Powhatan's World and Colonial Virginia: A Conflict of Cultures

By Frederic W. Gleach | Go to book overview

Conclusion
Of the pursuit of beauty and the husk that remains, perversions and mistakes, while the
true form escapes in the wind, sing O Muse; of Raleigh, beloved by majesty, plunging
his lust into the body of a new world--and the deaths, misfortunes, counter coups,
which swelled back to certify that ardor with defeat. Sing! and let the rumor of these
things make the timid more timid and the brave desperate, careless of monuments which
celebrate the subtle conversions of sense and let truth go unrecognized. Sing! and this
once let the song be an arrow through the brain. --William Carlos Williams, "Sir Walter Raleigh"

THE PERIOD DISCUSSED here saw great changes in the interactions between the Powhatan tribes and the Virginia colony and great changes within each of these polities. The Powhatans allowed the Virginia colony to be planted in 1607, formally and ritually admitting it into their world in the winter of 1607-8, and for several decades they fought to enforce the control they believed they could exert over the colony. The Virginia colonists and their promoters in England never recognized Powhatan authority, and they also acted to control the situation. The period between the coups of 1622 and 1644 marked a turning point in the relations between the Powhatans and the English, from a situation where both sides felt that they not only could dictate, but were dictating, the terms of the relationship, to the period after 1646, where the colony was clearly in control of the situation. There is greater justification in defining the 1644 coup as an "uprising," but even in 1644 Opechancanough was expecting the political and military results to reflect the morally correct position (from the Powhatan perspective) that the colonists were violating their pledges to the Powhatans. After the death of Opechancanough, and following the repeated colonial attacks in 1644 and 1645, the remaining Powhatan tribes had little alternative but to accede to the demands of the colony. We know,

-199-

Notes for this page

Add a new note
If you are trying to select text to create highlights or citations, remember that you must now click or tap on the first word, and then click or tap on the last word.
One moment ...
Default project is now your active project.
Project items
Notes
Cite this page

Cited page

Style
Citations are available only to our active members.
Buy instant access to cite pages or passages in MLA 8, MLA 7, APA and Chicago citation styles.

(Einhorn, 1992, p. 25)

(Einhorn 25)

(Einhorn 25)

1. Lois J. Einhorn, Abraham Lincoln, the Orator: Penetrating the Lincoln Legend (Westport, CT: Greenwood Press, 1992), 25, http://www.questia.com/read/27419298.

Note: primary sources have slightly different requirements for citation. Please see these guidelines for more information.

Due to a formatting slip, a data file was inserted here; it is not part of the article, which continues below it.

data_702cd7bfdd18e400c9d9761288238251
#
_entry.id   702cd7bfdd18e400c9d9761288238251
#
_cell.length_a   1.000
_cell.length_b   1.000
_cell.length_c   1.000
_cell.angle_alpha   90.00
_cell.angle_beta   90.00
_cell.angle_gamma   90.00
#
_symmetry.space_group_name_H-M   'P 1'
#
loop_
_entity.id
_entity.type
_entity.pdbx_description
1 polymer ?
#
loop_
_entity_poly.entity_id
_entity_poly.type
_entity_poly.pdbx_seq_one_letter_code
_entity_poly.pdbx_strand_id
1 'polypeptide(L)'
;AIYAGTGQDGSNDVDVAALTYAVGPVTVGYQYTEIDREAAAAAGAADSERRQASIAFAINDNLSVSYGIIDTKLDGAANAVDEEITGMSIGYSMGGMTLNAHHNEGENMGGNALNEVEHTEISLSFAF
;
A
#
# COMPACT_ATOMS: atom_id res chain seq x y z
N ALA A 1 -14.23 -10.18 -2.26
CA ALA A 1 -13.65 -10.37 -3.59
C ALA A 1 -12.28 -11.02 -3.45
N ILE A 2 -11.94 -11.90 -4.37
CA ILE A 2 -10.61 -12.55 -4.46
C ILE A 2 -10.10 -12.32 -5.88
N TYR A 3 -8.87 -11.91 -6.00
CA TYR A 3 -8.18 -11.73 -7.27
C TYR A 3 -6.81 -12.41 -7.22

Cited page

Bookmark this page
Powhatan's World and Colonial Virginia: A Conflict of Cultures
Table of contents

Table of contents

  • Title Page iii
  • Contents v
  • Preface vii
  • Methodology and Previous Research 1
  • 1 - The Native Context 22
  • 2 - The English Colonial Context 61
  • 3 - Prolegomena 88
  • 4 - The Birth of Virginia in Tsenacommacah 106
  • 5 - Virginia Before the 1622 Coup 123
  • The Great Massacre of 1622 148
  • 7 - Virginia Between the Coups 159
  • 8 - The Coup of 1644 and Its Aftermath 174
  • 9 - A Survey of Virginia Indian Relations After 1646 184
  • Conclusion 199
  • Introduction 207
  • References 213
  • Index 235
Settings

Settings

Typeface
Text size Smaller Larger Reset View mode
Search within

Search within this book

Look up

Look up a word

  • Dictionary
  • Thesaurus
Please submit a word or phrase above.
Print this page

Print this page

Why can't I print more than one page at a time?

Help
Full screen
Items saved from this book
  • Bookmarks
  • Highlights & Notes
  • Citations
/ 242

matching results for page

    Questia reader help

    How to highlight and cite specific passages

    1. Click or tap the first word you want to select.
    2. Click or tap the last word you want to select, and you’ll see everything in between get selected.
    3. You’ll then get a menu of options like creating a highlight or a citation from that passage of text.

    OK, got it!

    Cited passage

    Style
    Citations are available only to our active members.
    Buy instant access to cite pages or passages in MLA 8, MLA 7, APA and Chicago citation styles.

    "Portraying himself as an honest, ordinary person helped Lincoln identify with his audiences." (Einhorn, 1992, p. 25).

    "Portraying himself as an honest, ordinary person helped Lincoln identify with his audiences." (Einhorn 25)

    "Portraying himself as an honest, ordinary person helped Lincoln identify with his audiences." (Einhorn 25)

    "Portraying himself as an honest, ordinary person helped Lincoln identify with his audiences."1

    1. Lois J. Einhorn, Abraham Lincoln, the Orator: Penetrating the Lincoln Legend (Westport, CT: Greenwood Press, 1992), 25, http://www.questia.com/read/27419298.

    Cited passage

    Thanks for trying Questia!

    Please continue trying out our research tools, but please note, full functionality is available only to our active members.

    Your work will be lost once you leave this Web page.

    Buy instant access to save your work.

    Already a member? Log in now.

    Search by... Author
    Show... All Results Primary Sources Peer-reviewed

    Oops!

    An unknown error has occurred. Please click the button below to reload the page. If the problem persists, please try again in a little while.